OPINION21 January 2019

From provider to advisor

AI B2B Data analytics Opinion Technology Trends

Innovation isn’t enough for market research to claim a seat at the boardroom table, says Andrew Grenville, arguing the industry needs to stop taking orders and start setting the agenda.


The proliferation of technology-driven data collection has led to increased recognition of the importance of informed decision-making across government and industry. Nevertheless, research is still widely perceived to be a device used by marketing departments, not a strategic resource.

It is crucial for the survival of our industry that this perception changes. Market research is at a pivotal moment. The proliferation of ‘big data’, DIY survey tools, and insight communities has resulted in many businesses taking their own consumer and market insights in-house. With this in-house function being seen as a more efficient and, dare I say it, cheaper option, companies are increasingly bypassing the larger traditional market research houses altogether.

In part, this trend is our own fault. As an industry we have failed to look beyond our obsession with our own methodologies. It is largely understood that research is no longer simply about creating and undertaking surveys. Yes, there is some impressive and exciting innovation within the industry, but this is not going to be enough if we want to be a truly important part of the wider business landscape and secure our future. We have to change our approach at the most basic level.

Innovation is important, but shifting the perception of our value within the wider business ecosystem is crucial to the future of market research. Rather than a peripheral function of the marketing department, we need to create an understanding that research is at its most valuable when it is at the very heart of a business, informing strategic decisions.

How can we do this? First, researchers need to stop taking orders and start setting the agenda. So often we are brought in at the very end of a business initiative, ordered to enact research that can help support a campaign already underway. This can be self-defeating. It involves people who know little about research misdirecting the experts, often resulting in unsatisfying outcomes for both parties that doesn’t actually do anything to help the problem the business is trying to solve.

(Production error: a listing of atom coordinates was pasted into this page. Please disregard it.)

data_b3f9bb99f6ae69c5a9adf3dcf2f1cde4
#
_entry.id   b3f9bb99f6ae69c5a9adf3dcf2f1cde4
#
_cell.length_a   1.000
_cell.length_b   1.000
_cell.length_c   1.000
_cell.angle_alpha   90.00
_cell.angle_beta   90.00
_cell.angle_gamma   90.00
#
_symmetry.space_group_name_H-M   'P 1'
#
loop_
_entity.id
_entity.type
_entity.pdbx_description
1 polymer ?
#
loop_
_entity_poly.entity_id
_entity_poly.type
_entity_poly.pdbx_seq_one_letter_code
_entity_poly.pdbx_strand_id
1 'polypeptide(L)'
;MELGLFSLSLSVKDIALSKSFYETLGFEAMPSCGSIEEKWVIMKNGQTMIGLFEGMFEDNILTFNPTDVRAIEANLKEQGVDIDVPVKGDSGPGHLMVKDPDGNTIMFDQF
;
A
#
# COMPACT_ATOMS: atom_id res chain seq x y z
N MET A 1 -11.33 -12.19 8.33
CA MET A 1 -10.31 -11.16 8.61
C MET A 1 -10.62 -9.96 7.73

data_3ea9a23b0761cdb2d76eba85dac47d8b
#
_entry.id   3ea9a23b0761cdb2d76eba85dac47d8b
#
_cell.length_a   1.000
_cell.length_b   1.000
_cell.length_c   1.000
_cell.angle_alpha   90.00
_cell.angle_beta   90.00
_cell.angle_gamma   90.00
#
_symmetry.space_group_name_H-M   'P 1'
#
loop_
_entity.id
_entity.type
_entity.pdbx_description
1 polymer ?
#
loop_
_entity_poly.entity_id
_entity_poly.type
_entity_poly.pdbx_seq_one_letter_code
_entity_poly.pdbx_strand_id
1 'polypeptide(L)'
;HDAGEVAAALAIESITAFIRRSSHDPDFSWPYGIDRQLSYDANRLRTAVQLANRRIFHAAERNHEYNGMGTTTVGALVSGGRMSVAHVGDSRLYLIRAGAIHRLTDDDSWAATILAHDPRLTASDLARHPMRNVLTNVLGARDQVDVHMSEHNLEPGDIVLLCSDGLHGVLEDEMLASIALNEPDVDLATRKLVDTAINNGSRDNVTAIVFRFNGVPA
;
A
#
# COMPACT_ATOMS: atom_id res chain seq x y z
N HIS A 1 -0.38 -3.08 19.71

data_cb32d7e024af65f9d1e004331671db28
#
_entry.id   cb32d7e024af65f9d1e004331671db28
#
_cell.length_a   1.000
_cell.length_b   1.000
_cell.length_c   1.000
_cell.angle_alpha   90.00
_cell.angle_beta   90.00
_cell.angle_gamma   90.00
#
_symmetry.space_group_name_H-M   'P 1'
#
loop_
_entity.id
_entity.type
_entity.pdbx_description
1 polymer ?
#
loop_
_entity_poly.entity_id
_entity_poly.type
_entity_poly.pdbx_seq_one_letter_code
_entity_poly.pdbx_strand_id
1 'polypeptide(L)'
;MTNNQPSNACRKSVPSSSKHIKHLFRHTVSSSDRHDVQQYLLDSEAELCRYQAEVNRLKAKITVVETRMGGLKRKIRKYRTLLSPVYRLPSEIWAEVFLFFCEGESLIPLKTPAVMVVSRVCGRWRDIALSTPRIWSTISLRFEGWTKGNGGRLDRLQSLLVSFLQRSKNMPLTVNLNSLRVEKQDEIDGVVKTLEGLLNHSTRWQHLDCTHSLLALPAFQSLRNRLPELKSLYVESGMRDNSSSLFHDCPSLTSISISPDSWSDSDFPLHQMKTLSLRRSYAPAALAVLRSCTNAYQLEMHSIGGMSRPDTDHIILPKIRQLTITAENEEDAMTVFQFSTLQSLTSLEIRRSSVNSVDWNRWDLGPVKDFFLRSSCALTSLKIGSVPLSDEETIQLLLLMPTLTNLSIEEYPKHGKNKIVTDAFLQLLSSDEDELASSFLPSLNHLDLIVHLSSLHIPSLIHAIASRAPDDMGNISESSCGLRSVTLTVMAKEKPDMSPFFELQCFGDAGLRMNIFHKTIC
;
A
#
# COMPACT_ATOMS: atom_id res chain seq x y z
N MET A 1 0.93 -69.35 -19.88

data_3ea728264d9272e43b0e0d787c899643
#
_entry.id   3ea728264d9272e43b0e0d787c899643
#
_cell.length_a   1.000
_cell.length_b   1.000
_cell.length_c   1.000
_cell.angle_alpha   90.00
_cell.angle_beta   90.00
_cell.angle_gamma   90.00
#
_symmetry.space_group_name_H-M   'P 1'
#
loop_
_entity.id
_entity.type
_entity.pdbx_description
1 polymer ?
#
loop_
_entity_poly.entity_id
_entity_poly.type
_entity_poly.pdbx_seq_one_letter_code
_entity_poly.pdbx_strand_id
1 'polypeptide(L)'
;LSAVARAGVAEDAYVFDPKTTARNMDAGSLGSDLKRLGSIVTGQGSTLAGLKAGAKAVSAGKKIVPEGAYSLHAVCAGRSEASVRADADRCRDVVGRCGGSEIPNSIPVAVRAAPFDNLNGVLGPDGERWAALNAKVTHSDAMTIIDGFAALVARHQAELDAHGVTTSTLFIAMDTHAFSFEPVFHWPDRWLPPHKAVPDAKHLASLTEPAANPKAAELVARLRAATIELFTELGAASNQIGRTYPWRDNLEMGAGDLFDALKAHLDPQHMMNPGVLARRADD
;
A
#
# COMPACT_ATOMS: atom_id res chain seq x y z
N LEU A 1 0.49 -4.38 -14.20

In such instances where we have been brought in at the 11th hour, we can take a bolder approach. Rather than simply being instructed by our clients, we need to push and probe, asking the difficult questions to truly understand what it is that they are seeking to gain from the research. Ask them what they are trying to solve and why, because the method they want might not be the method they need. We should act as consultants to our clients, not just services. After all, we are the experts.

Ultimately, research should be setting the business agenda, not the other way around. That means being at the forefront of strategy, not an afterthought. We can achieve this by grabbing the attention of the c-suite. The method for doing so? Bringing solutions that generate revenue or support revenue growth, focussing on making a difference to the business, rather than just compiling a ‘cool study’. CEOs are rarely interested in data, but they are always interested in improving their bottom line.

In order to do this, researchers need to embed themselves within a company. They need a comprehensive appreciation of the business’ functions, pressures and ways of working. Without that understanding of the business from the inside, research is less relevant and its credibility can be undermined.

A true understanding of our clients’ businesses will allow us to target our research on outcomes that are going to make a noticeably positive impact on the bottom line. Our value will be unavoidably obvious when we deliver clear commercial value. That is when we will gain our place in the boardroom.

Can market research claim a rightful place at the boardroom table? Yes, of course. We just need to transform our way of thinking and move from a service provider to trusted adviser. Focus on business strategy rather than just research so that we can redefine our function within the business landscape. We’re in a powerful industry, we just need to tap into its potential.

Andrew Grenville is chief research officer at Maru/Matchbox and author of The Insights Revolution: Questioning Everything.